CSE students break codes in reverse engineering course

Image of Liu's Reverse Engineering Class Spring 2015Reverse engineering is at the heart of numerous applications, such as vulnerability exploit, malware analysis, compatible product development, low level system design and debugging, and legacy software maintenance. It is a particularly critical skill for vulnerability analysis and protection of digital security across all system layers.

Dr. Jyh-Charn (Steve) Liu, a professor in the Department of Computer Science and Engineering at Texas A&M University, developed a new course dedicated to teaching students the importance of reverse engineering.

As part of the curriculum of the course, students are asked to engage in several codebreaker challenges, which progressively become more difficult. Understanding how this process works is vital to understanding reverse engineering at its core.

“The codebreaker challenges are a series of open challenges designed by professional engineers to stimulate the higher education community in learning and developing deep understanding of the fundamentals involved in breaking modern codes,” Liu said.

In 2013, the first codebreaker was released to the public. Until spring of 2014, it remained unsolved. When computer science and engineering first offered the reverse engineering course, student Nathaniel Adkins broke that codebreaker challenge, deciphering nearly all logic involved in the design.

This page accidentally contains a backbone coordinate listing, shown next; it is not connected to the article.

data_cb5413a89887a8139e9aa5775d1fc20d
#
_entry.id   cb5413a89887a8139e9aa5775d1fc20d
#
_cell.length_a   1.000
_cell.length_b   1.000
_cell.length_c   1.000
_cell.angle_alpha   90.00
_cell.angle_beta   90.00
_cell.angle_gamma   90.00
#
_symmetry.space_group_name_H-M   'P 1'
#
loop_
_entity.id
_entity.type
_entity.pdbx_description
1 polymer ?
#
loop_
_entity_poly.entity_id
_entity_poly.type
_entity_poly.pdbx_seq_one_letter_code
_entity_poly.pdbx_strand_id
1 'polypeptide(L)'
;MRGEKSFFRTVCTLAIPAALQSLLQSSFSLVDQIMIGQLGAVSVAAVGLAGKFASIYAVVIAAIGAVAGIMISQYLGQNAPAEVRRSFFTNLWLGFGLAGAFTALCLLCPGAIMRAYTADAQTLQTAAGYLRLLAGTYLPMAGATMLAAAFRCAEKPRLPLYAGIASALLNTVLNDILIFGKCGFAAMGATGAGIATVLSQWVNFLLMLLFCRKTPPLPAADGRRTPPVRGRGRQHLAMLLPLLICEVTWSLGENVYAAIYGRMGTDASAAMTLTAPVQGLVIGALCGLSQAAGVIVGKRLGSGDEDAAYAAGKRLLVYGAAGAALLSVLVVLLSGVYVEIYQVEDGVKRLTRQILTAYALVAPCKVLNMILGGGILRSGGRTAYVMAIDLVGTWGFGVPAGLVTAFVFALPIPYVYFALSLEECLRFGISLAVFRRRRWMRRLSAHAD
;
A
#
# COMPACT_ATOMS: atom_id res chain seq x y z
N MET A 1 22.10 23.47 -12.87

The second codebreaker was released to 13 schools in the winter of 2014. Based on the lessons learned from Codebreaker 1, Codebreaker 2 has been divided into four tiers to allow for incremental learning while doing the first two tiers. Tiers three and four gradually progress into stronger crypto protections.

Currently, six out of 24 students in the class have broken the tier three challenges. Ryan Vrecenar set a record in breaking tier three in an impressive 10 days, followed by James Bowman and Zachary Vernadore. This has all been done in less than two weeks. Vernadore and Vrecenar were the first in the country to break the tier four code, which was designed to be very difficult by brute force attacks.

The course, which has shown great success among students, will become a permanent offering next year.